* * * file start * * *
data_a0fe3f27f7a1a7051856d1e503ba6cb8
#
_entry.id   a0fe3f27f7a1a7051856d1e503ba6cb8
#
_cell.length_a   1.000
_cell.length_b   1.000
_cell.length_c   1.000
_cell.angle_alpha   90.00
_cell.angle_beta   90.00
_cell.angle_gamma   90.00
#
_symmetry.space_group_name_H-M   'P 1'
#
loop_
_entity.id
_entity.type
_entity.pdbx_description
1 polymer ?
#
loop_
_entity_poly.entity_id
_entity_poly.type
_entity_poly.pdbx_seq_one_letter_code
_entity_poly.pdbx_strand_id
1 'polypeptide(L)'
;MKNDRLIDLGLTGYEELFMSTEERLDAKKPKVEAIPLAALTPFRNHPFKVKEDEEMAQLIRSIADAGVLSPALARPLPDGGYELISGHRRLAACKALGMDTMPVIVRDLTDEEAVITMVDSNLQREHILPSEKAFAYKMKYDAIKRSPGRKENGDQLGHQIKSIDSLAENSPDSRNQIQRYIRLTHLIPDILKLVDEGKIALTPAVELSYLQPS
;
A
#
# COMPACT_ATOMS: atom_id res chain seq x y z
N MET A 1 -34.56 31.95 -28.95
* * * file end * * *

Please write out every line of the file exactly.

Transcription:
data_a0fe3f27f7a1a7051856d1e503ba6cb8
#
_entry.id   a0fe3f27f7a1a7051856d1e503ba6cb8
#
_cell.length_a   1.000
_cell.length_b   1.000
_cell.length_c   1.000
_cell.angle_alpha   90.00
_cell.angle_beta   90.00
_cell.angle_gamma   90.00
#
_symmetry.space_group_name_H-M   'P 1'
#
loop_
_entity.id
_entity.type
_entity.pdbx_description
1 polymer ?
#
loop_
_entity_poly.entity_id
_entity_poly.type
_entity_poly.pdbx_seq_one_letter_code
_entity_poly.pdbx_strand_id
1 'polypeptide(L)'
;MKNDRLIDLGLTGYEELFMSTEERLDAKKPKVEAIPLAALTPFRNHPFKVKEDEEMAQLIRSIADAGVLSPALARPLPDGGYELISGHRRLAACKALGMDTMPVIVRDLTDEEAVITMVDSNLQREHILPSEKAFAYKMKYDAIKRSPGRKENGDQLGHQIKSIDSLAENSPDSRNQIQRYIRLTHLIPDILKLVDEGKIALTPAVELSYLQPS
;
A
#
# COMPACT_ATOMS: atom_id res chain seq x y z
N MET A 1 -34.56 31.95 -28.95